If you have been following the first two blogs in this series, you have considered how to anticipate the forces impacting the industry and your firm. You have also given critical thought to how those forces may unfold, and how you should best react to them. Yet if you have not come to a conclusion at this stage about what it all means or how all these things will impact you, don’t worry; it’s still too early! Considered appropriately, anticipation and critical thinking will introduce ambiguity brought on by divergent information. To move forward, you need to engage in a third strategic habit. Now it is time for interpretation.
Strategic Habit #3
Paul Schoemaker at the Wharton School says: “A good, strategic leader holds steady, synthesizing information from many sources before developing a viewpoint. To get good at this, you have to:
- Seek patterns in multiple sources of data
- Encourage others to do the same
- Question prevailing assumptions and test multiple hypotheses simultaneously”
A tendency during an information-gathering phase is to reject anything that runs counter to your assumptions about what you think is important, or anything that points to a different direction from where you want to head. This is confirmation bias in action! Gathering a broad set of information and then scouring the data for all its inherent connections, trends, and patterns is a crucial step towards successful decision making. You must be able to take this step to appropriately interpret what you learn and apply it to your business. This process works best when your entire team – both your in-house leadership team and your advisory group or hive mind – takes a broad-based approach as well.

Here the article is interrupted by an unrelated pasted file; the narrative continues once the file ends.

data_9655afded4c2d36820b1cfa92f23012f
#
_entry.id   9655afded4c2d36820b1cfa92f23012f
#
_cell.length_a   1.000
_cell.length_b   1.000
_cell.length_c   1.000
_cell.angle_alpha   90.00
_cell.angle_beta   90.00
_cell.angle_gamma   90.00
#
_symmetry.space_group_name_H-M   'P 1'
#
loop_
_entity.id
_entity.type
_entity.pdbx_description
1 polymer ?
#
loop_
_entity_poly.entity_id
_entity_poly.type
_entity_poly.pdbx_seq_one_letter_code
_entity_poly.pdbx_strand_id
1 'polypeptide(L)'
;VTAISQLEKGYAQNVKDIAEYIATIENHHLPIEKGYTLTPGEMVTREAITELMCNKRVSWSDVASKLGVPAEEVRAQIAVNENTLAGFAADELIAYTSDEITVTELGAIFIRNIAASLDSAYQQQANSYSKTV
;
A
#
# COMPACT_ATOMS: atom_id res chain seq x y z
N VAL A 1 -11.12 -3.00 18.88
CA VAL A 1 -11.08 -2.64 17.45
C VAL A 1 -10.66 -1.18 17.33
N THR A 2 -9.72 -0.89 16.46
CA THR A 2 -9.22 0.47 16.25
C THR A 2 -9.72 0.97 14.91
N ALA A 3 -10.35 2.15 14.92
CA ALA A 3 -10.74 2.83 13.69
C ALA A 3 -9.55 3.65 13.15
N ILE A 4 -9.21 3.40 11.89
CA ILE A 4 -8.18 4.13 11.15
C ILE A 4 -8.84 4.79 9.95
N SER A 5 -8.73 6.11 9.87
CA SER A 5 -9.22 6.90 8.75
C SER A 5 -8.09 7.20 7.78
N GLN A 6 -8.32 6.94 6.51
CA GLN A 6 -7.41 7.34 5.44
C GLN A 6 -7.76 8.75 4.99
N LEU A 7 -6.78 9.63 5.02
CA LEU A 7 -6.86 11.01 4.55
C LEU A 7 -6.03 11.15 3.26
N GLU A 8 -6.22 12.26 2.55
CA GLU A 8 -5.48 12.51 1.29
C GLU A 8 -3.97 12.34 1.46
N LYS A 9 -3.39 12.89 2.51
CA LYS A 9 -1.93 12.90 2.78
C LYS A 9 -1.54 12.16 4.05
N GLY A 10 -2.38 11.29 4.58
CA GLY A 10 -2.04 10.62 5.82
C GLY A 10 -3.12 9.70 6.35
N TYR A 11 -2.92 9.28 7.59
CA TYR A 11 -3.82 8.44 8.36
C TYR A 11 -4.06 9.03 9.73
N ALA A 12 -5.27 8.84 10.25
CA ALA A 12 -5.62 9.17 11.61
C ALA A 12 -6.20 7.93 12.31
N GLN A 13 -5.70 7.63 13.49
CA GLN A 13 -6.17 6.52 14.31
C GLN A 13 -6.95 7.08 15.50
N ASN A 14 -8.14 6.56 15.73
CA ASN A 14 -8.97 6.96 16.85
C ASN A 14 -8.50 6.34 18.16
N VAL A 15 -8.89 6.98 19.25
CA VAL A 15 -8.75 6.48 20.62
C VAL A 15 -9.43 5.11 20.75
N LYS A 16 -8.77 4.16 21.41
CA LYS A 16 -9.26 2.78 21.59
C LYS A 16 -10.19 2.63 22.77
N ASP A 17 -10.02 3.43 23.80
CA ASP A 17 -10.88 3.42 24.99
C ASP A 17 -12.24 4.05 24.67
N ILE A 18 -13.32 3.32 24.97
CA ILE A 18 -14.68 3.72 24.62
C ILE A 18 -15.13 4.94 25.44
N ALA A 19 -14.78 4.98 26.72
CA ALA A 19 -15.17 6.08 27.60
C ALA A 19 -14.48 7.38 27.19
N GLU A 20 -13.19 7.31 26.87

Interpretation requires clear and open communication flow, conducted in a safe environment. To do this work well, the culture of your firm needs to be one that supports dialogue, a culture in which everyone feels comfortable saying what is on their mind without worrying about being thought of differently, or being put in a box, or being marginalized, or…worse. Welcome to the world of vigorous discussion! Strong leaders do not feel threatened by peers or employees who passionately bring new ideas and news to the table which they themselves did not see. Rather, great leaders appreciate that they have extra eyes and ears on board, and they make sure that these team members are all working in the best interest of the organization.
Know that simply saying you encourage clear and open communication and saying that the firm is a safe environment for divergent thought is not the same as actually creating a clear, open, and intellectually safe organization. You may need to first confront your own biases and assumptions before you are able to create the atmosphere in which you can effectively enter the interpretation stage with your larger team.
When your firm is ready, embed interpretation into your business meetings. During your team and leadership meetings, encourage everyone to share what they see/hear and what they think it may mean. Have a standing agenda item which everyone is asked to contribute–to bring their best observations, their sources, and their opinions to the table. Then use the diversity of the team’s perspective to interpret what the findings may mean for your business. It may be helpful to engage an outside facilitator to run the meetings to ensure that your own preconceptions don’t get in the way of the discussion.
Interpreting the analyses that you have made of your business, the industry, and the world will highlight the few things that are of greatest relevance to your firm. The next step will be to then decide what you will devote your limited time, attention, energy, and money to. Deciding is the fourth strategic habit in our series, and it will be the topic of our next blog.
Tell us your thoughts about interpretation: What do you do to challenge your assumptions and check your own biases? How does (or perhaps doesn’t) your firm’s culture invite open communication and the sharing of disparate perspectives and opinions? What questions do you have as you move towards engaging your entire team in a more interpretative and powerful work flow?